Like the Bourne shell, bash uses the file /etc/profile for system-wide customization. When a user logs in, the shell reads and runs /etc/profile before running the user’s .bash_profile.
We won’t cover all the possible commands you might want to put in /etc/profile. But bash has a few unique features that are particularly relevant to system-wide customization; we’ll discuss them here.
We’ll start with two built-in commands that you can use in /etc/profile to tailor your users’ environments and constrain their use of system resources. Users can also use these commands in their .bash_profile, or at any other time, to override the default settings.
umask, like the same command in most other shells, lets you specify the default permissions that files have when users create them. It takes the same types of arguments that the chmod command does, i.e., absolute (octal numbers) or symbolic permission values.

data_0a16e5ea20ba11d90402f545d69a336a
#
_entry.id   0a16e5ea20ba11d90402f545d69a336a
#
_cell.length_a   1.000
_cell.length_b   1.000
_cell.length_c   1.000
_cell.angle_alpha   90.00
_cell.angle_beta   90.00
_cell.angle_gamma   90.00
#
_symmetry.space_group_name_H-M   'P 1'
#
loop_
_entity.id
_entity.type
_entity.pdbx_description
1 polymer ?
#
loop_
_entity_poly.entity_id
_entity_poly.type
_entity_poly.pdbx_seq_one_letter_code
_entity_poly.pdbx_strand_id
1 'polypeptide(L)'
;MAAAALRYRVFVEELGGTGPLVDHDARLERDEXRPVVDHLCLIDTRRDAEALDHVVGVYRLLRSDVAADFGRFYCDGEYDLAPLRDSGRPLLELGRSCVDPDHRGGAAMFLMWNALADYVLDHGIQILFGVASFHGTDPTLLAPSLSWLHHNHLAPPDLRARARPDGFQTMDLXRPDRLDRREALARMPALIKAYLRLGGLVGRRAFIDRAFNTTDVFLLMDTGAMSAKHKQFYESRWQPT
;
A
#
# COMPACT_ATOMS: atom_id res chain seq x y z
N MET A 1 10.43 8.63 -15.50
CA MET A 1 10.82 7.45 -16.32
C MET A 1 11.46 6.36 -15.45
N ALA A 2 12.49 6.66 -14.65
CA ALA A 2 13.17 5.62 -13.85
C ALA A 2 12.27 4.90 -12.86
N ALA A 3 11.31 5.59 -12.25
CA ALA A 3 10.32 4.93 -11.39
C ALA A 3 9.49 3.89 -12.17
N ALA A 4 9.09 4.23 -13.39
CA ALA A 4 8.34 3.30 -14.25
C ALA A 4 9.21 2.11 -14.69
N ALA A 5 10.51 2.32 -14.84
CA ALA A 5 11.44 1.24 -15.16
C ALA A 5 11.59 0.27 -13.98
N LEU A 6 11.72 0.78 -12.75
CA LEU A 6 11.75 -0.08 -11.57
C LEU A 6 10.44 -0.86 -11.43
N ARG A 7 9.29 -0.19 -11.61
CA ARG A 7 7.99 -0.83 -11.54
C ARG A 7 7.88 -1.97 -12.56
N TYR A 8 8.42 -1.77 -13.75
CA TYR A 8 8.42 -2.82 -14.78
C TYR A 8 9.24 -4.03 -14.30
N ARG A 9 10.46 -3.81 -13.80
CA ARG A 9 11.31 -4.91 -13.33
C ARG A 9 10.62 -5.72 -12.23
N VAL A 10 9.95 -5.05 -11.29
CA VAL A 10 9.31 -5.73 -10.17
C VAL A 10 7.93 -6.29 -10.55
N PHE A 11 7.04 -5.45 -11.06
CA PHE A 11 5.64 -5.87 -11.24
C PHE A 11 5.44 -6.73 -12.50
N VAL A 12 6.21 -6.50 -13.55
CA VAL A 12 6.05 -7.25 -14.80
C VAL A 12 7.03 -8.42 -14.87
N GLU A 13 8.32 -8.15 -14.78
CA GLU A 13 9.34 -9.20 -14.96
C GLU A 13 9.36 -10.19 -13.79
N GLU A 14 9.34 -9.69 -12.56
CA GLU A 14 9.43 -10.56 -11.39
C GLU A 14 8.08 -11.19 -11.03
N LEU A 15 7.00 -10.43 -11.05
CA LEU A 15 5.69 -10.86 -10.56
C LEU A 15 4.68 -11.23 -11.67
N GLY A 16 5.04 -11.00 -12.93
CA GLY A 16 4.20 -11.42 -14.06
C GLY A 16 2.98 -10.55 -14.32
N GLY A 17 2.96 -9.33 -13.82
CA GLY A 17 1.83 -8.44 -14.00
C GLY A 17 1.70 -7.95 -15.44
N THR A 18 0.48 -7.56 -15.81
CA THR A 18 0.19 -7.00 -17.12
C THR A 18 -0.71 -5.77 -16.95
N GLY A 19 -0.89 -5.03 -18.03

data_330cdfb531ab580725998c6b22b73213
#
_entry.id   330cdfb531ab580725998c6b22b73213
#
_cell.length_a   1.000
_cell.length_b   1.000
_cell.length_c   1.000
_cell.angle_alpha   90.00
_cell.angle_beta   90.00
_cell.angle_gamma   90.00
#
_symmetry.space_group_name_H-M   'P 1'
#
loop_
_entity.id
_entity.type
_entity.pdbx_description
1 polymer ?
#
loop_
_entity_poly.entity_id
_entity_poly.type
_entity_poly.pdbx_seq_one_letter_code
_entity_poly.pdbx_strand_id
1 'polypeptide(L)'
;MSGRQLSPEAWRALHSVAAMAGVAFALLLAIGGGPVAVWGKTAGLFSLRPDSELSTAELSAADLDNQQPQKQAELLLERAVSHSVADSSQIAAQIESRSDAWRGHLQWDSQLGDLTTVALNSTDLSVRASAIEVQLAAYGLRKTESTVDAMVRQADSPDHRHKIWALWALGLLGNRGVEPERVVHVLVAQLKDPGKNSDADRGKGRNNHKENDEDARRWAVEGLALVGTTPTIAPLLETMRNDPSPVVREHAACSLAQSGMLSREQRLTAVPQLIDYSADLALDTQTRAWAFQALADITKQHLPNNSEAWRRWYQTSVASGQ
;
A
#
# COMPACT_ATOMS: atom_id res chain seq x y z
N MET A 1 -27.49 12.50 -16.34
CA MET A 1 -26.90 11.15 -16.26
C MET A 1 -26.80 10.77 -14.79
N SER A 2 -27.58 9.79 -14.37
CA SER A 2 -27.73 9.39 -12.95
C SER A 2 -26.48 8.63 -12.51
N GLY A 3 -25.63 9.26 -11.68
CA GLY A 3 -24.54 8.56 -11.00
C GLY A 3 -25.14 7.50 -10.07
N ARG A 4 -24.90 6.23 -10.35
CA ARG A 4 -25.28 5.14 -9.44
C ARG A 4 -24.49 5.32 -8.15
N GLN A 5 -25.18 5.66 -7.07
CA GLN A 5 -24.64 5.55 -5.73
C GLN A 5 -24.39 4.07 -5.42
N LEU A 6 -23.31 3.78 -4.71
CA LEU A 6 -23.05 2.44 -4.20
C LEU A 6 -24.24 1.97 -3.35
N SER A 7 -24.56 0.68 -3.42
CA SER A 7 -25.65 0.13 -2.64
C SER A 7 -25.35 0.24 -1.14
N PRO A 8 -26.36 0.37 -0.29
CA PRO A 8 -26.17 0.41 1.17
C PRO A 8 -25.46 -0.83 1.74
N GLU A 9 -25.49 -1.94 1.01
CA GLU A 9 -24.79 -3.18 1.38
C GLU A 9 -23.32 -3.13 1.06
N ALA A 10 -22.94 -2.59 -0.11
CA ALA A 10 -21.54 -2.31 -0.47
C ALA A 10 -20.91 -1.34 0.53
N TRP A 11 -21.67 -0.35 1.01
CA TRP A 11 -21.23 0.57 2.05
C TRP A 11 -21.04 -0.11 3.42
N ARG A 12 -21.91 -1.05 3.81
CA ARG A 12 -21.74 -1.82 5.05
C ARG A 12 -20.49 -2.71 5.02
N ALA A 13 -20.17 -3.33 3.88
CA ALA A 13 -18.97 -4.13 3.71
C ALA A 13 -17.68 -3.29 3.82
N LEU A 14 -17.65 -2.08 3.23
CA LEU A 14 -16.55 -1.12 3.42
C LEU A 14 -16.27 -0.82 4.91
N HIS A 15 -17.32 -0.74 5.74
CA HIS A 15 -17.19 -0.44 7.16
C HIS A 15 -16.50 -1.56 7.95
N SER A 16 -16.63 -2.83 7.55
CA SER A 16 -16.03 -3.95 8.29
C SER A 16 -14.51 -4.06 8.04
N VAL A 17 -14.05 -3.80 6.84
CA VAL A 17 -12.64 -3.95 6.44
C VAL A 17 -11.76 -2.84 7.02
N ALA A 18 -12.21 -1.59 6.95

The umask contains the permissions that are turned off by default whenever a process creates a file, regardless of what permission the process specifies. 
We’ll use octal notation to show how this works. As you probably know, the digits in a permission number stand (left to right) for the permissions of the owner, owner’s group, and all other users, respectively. Each digit, in turn, consists of three bits, which specify read, write, and execute permissions from left to right. (If a file is a directory, the “execute” permission becomes “search” permission, ...